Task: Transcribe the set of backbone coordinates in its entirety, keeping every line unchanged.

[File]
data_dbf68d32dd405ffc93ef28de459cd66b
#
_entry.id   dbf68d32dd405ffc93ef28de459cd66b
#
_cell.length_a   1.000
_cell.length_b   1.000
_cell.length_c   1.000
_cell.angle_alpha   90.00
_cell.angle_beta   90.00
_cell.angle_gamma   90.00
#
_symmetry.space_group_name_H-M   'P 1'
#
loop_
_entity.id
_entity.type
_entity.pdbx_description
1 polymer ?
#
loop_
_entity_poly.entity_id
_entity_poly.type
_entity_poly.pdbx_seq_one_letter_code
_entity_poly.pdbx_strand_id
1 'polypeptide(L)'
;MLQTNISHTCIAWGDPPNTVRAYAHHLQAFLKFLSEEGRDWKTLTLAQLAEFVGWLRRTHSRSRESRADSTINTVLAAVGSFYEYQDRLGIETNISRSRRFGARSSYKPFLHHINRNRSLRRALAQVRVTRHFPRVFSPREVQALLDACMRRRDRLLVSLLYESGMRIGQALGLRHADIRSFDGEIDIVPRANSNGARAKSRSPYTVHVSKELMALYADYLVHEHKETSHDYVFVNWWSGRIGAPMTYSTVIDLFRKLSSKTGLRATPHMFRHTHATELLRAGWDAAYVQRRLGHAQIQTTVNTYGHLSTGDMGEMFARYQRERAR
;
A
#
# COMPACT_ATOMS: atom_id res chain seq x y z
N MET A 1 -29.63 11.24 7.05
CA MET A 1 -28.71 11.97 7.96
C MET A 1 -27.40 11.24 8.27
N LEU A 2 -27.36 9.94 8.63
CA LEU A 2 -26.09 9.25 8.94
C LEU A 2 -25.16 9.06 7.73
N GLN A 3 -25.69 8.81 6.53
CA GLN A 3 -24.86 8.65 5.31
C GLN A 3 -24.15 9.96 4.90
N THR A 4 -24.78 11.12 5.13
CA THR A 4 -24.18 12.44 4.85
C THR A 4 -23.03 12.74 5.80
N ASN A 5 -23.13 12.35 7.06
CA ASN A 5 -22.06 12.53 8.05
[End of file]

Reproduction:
data_dbf68d32dd405ffc93ef28de459cd66b
#
_entry.id   dbf68d32dd405ffc93ef28de459cd66b
#
_cell.length_a   1.000
_cell.length_b   1.000
_cell.length_c   1.000
_cell.angle_alpha   90.00
_cell.angle_beta   90.00
_cell.angle_gamma   90.00
#
_symmetry.space_group_name_H-M   'P 1'
#
loop_
_entity.id
_entity.type
_entity.pdbx_description
1 polymer ?
#
loop_
_entity_poly.entity_id
_entity_poly.type
_entity_poly.pdbx_seq_one_letter_code
_entity_poly.pdbx_strand_id
1 'polypeptide(L)'
;MLQTNISHTCIAWGDPPNTVRAYAHHLQAFLKFLSEEGRDWKTLTLAQLAEFVGWLRRTHSRSRESRADSTINTVLAAVGSFYEYQDRLGIETNISRSRRFGARSSYKPFLHHINRNRSLRRALAQVRVTRHFPRVFSPREVQALLDACMRRRDRLLVSLLYESGMRIGQALGLRHADIRSFDGEIDIVPRANSNGARAKSRSPYTVHVSKELMALYADYLVHEHKETSHDYVFVNWWSGRIGAPMTYSTVIDLFRKLSSKTGLRATPHMFRHTHATELLRAGWDAAYVQRRLGHAQIQTTVNTYGHLSTGDMGEMFARYQRERAR
;
A
#
# COMPACT_ATOMS: atom_id res chain seq x y z
N MET A 1 -29.63 11.24 7.05
CA MET A 1 -28.71 11.97 7.96
C MET A 1 -27.40 11.24 8.27
N LEU A 2 -27.36 9.94 8.63
CA LEU A 2 -26.09 9.25 8.94
C LEU A 2 -25.16 9.06 7.73
N GLN A 3 -25.69 8.81 6.53
CA GLN A 3 -24.86 8.65 5.31
C GLN A 3 -24.15 9.96 4.90
N THR A 4 -24.78 11.12 5.13
CA THR A 4 -24.18 12.44 4.85
C THR A 4 -23.03 12.74 5.80
N ASN A 5 -23.13 12.35 7.06
CA ASN A 5 -22.06 12.53 8.05